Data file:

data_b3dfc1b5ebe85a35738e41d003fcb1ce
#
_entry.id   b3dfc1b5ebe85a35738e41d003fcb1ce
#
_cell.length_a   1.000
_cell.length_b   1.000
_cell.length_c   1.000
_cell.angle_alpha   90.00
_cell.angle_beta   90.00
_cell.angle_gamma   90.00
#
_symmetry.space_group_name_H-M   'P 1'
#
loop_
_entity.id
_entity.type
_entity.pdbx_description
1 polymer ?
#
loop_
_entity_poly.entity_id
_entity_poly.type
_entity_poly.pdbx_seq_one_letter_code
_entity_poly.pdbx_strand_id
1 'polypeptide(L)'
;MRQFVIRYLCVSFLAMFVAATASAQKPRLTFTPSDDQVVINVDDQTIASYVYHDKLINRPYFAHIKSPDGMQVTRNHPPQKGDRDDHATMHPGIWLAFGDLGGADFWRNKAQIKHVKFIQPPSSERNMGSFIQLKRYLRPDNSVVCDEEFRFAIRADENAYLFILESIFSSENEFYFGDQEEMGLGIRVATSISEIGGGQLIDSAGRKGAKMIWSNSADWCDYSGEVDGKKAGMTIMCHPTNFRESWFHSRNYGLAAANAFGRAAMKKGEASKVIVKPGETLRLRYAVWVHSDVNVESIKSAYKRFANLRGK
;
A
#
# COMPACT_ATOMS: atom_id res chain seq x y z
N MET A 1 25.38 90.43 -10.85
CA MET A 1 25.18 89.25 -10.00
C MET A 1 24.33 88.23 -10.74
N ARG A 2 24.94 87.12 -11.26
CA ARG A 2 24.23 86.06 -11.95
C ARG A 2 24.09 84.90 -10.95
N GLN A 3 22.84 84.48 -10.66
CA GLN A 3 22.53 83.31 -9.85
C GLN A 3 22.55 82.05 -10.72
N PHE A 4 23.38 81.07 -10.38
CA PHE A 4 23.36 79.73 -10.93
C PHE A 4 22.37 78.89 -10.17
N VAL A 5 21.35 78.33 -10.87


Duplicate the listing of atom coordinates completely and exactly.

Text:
data_b3dfc1b5ebe85a35738e41d003fcb1ce
#
_entry.id   b3dfc1b5ebe85a35738e41d003fcb1ce
#
_cell.length_a   1.000
_cell.length_b   1.000
_cell.length_c   1.000
_cell.angle_alpha   90.00
_cell.angle_beta   90.00
_cell.angle_gamma   90.00
#
_symmetry.space_group_name_H-M   'P 1'
#
loop_
_entity.id
_entity.type
_entity.pdbx_description
1 polymer ?
#
loop_
_entity_poly.entity_id
_entity_poly.type
_entity_poly.pdbx_seq_one_letter_code
_entity_poly.pdbx_strand_id
1 'polypeptide(L)'
;MRQFVIRYLCVSFLAMFVAATASAQKPRLTFTPSDDQVVINVDDQTIASYVYHDKLINRPYFAHIKSPDGMQVTRNHPPQKGDRDDHATMHPGIWLAFGDLGGADFWRNKAQIKHVKFIQPPSSERNMGSFIQLKRYLRPDNSVVCDEEFRFAIRADENAYLFILESIFSSENEFYFGDQEEMGLGIRVATSISEIGGGQLIDSAGRKGAKMIWSNSADWCDYSGEVDGKKAGMTIMCHPTNFRESWFHSRNYGLAAANAFGRAAMKKGEASKVIVKPGETLRLRYAVWVHSDVNVESIKSAYKRFANLRGK
;
A
#
# COMPACT_ATOMS: atom_id res chain seq x y z
N MET A 1 25.38 90.43 -10.85
CA MET A 1 25.18 89.25 -10.00
C MET A 1 24.33 88.23 -10.74
N ARG A 2 24.94 87.12 -11.26
CA ARG A 2 24.23 86.06 -11.95
C ARG A 2 24.09 84.90 -10.95
N GLN A 3 22.84 84.48 -10.66
CA GLN A 3 22.53 83.31 -9.85
C GLN A 3 22.55 82.05 -10.72
N PHE A 4 23.38 81.07 -10.38
CA PHE A 4 23.36 79.73 -10.93
C PHE A 4 22.37 78.89 -10.17
N VAL A 5 21.35 78.33 -10.87